In the mid-60s, Janis Ian, a tiny, teenage Jewish singer-songwriter from New Jersey, scores a hit ("Society's Child," 1966) about an interracial relationship. The song launches her illustrious career but also ignites controversy, and she plunges into an emotional tailspin–only to emerge from the ashes with an even bigger hit ("At Seventeen," 1975) about body shaming. For the next six decades, Janis overcomes homophobia, record industry misogyny, and a life-threatening illness to produce an indelible body of work that continues to draw large audiences around the globe. Janis Ian and the Art of Song (working title) chronicles the singer’s epic life journey from her Jewish childhood on a chicken farm in New Jersey through the release of the disruptive album Breaking Silence which she leveraged to come out publicly about her same-sex marriage. With access to Janis Ian’s incredible body of music, her vast archive, family, friends, famed collaborators, and music journalists, the documentary balances the intimacy of a home movie against a sweeping historical—and contemporary—context.
Varda Bar-Kar is an award-winning filmmaker whose work focuses on meaningful stories that explore the breadth and diversity of the human condition. Her feature documentary Big Voice, chronicling a year in the life of a determined high school choir director, was acquired by Netflix and broadcast on PBS, winning a Bronze Telly Award. Her documentary Fandango at the Wall, about a gathering of song and dance in the 300-year-old son jarocho tradition at the border between the United States and Mexico, premiered on HBO/HBO Max. The accompanying album, Fandango at the Wall in New York, was nominated for a Grammy. She lives and works in Santa Monica, CA.
A Rebel Without a Pause shines a light on Dr. Quentin Young, a Jewish doctor from Chicago, who teamed up with the Black Panther Party and its Chairman Fred Hampton throughout the 1960s—and fought the FBI at great personal cost—to bring healthcare to the most vulnerable Americans. Told through the eyes of his granddaughter, director Maya Cueva, the documentary explores Young’s story through animation, exclusive archival material, and new interviews with iconic voices, while drawing connections to the modern day healthcare workers carrying on his legacy. A Rebel Without a Pause asks us to consider what allyship really means in a movement fighting against white supremacy and racism within the healthcare system.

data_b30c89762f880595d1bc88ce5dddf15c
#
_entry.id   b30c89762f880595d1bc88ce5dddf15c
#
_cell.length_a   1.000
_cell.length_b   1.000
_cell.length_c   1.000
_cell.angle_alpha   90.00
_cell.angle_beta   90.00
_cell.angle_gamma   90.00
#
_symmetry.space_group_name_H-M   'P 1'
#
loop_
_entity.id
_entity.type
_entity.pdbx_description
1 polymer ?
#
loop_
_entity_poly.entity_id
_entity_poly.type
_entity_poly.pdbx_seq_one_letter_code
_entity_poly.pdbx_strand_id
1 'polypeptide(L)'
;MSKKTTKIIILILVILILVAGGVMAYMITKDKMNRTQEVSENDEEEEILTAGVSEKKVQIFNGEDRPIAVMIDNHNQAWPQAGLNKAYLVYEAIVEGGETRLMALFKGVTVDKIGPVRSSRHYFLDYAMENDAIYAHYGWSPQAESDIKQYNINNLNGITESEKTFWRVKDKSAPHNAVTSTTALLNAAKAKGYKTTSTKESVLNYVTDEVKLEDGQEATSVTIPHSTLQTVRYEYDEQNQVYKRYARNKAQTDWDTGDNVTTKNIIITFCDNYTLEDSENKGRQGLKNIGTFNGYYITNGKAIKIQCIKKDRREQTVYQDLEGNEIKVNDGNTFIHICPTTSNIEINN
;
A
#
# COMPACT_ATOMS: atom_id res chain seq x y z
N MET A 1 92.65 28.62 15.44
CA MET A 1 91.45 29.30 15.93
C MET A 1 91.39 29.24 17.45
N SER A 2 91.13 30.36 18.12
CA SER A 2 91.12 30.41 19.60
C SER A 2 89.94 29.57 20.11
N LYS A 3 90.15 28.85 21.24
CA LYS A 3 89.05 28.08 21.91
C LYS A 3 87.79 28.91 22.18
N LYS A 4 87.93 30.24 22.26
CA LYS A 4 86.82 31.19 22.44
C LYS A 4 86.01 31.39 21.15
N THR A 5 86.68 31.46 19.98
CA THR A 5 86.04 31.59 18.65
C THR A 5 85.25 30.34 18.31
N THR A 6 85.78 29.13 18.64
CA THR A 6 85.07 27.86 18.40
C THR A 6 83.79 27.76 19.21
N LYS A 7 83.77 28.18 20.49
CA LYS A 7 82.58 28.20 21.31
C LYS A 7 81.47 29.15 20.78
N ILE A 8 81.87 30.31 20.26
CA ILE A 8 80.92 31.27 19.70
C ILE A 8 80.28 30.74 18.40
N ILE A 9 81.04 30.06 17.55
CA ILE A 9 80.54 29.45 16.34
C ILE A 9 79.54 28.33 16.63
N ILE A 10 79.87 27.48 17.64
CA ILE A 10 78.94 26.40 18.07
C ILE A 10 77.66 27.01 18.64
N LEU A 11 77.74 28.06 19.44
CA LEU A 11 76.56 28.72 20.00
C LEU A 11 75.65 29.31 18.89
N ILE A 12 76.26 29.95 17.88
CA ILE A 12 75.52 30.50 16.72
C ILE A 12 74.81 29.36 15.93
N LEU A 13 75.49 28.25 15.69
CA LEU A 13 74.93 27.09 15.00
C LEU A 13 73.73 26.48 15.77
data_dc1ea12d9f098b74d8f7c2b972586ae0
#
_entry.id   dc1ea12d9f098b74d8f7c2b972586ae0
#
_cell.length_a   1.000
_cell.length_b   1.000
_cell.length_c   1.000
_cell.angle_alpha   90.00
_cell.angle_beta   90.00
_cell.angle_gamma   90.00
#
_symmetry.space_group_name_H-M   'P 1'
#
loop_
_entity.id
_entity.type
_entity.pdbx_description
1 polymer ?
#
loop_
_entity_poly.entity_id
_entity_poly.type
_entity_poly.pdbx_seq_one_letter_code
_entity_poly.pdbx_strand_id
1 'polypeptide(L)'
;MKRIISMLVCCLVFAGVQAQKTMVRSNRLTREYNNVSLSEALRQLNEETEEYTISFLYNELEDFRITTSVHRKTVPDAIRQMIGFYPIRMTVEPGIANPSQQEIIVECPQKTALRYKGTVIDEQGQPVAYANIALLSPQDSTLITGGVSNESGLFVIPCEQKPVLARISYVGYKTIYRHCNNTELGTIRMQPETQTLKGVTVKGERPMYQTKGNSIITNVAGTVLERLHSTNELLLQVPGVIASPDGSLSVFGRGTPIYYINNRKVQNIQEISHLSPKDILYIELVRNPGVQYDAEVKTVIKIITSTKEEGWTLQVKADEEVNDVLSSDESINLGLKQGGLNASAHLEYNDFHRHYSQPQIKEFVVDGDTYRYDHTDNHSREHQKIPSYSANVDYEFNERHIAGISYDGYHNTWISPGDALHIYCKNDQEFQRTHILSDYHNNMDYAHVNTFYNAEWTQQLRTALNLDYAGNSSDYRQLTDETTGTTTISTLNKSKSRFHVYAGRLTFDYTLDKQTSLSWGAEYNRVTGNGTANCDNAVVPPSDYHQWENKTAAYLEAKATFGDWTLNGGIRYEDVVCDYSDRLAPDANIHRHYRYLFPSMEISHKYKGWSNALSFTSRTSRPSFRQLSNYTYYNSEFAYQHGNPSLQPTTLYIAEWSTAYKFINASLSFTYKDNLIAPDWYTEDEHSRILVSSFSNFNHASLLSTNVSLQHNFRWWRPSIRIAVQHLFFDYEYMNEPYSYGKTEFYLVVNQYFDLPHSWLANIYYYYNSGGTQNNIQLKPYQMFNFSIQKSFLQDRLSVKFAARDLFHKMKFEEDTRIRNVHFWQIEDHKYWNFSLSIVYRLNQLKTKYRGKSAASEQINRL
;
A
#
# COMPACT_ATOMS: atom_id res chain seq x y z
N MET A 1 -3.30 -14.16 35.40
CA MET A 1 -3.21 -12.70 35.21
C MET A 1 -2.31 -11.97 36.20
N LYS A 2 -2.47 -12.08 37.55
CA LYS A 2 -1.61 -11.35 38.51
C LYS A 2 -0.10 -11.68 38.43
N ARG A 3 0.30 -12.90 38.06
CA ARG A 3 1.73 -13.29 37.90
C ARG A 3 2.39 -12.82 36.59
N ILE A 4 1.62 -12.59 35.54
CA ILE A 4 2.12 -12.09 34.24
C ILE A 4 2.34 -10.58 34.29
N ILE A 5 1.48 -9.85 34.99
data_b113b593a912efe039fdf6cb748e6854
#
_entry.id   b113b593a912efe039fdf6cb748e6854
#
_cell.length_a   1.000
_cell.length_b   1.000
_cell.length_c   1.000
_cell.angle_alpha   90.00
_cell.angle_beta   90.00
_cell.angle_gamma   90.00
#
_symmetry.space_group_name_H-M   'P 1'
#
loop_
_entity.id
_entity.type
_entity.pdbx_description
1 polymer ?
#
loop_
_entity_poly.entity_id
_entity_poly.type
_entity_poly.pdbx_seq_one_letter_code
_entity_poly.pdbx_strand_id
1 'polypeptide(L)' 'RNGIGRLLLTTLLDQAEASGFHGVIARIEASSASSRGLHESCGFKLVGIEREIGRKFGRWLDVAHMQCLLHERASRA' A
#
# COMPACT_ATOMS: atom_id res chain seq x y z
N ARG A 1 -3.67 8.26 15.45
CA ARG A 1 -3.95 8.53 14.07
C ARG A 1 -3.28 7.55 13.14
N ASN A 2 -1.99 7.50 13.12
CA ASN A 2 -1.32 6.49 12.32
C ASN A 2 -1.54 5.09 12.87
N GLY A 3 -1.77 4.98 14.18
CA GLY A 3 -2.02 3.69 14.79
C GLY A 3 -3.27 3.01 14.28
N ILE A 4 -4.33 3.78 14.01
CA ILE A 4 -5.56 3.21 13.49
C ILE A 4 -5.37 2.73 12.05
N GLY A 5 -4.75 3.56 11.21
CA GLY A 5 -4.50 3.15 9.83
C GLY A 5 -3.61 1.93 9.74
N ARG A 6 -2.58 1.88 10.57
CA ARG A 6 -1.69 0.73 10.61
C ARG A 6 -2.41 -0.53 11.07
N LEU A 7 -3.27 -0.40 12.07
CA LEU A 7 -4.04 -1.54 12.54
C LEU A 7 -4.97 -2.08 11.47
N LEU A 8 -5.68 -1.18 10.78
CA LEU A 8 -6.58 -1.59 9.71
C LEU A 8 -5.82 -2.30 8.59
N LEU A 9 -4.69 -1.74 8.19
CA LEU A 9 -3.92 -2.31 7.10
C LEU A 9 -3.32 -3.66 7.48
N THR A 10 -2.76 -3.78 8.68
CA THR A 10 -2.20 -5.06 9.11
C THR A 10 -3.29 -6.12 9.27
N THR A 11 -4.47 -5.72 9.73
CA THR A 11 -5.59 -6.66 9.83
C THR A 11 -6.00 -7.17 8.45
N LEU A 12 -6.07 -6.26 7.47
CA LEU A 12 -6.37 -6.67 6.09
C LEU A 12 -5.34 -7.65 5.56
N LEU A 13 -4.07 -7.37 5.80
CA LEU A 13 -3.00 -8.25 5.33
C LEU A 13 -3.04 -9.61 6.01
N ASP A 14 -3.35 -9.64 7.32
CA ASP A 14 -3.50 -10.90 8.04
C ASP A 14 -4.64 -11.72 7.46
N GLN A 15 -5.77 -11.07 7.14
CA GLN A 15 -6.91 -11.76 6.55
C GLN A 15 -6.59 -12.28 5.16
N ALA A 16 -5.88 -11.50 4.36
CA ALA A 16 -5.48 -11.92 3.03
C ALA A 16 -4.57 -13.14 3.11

Maya Cueva is a Jewish-Latina, award-winning director and producer with a background in documentary, radio, and audio producing. She was a Netflix Nonfiction Director and Producer Fellow and her work has been featured on The New Yorker, NPR, The Atlantic, Teen Vogue, and National Geographic. Cueva received a student Emmy for her short film The Provider and her feature film, On the Divide, premiered at the 2021 Tribeca Film Festival. And was broadcast on POV PBS in 2022. Her most recent short documentary Ale Libre was acquired by The New Yorker and has screened at Big Sky Documentary Festival, Hot Docs, AspenFilm Festival, and SFFILM. She lives and works in Berkeley, CA.
An artist must say goodbye to her historic Chicago home of 50 years to relocate to a senior apartment complex. Her filmmaker friend moves in and helps prepare the house for sale, as his own family joins together to confront a series of health crises.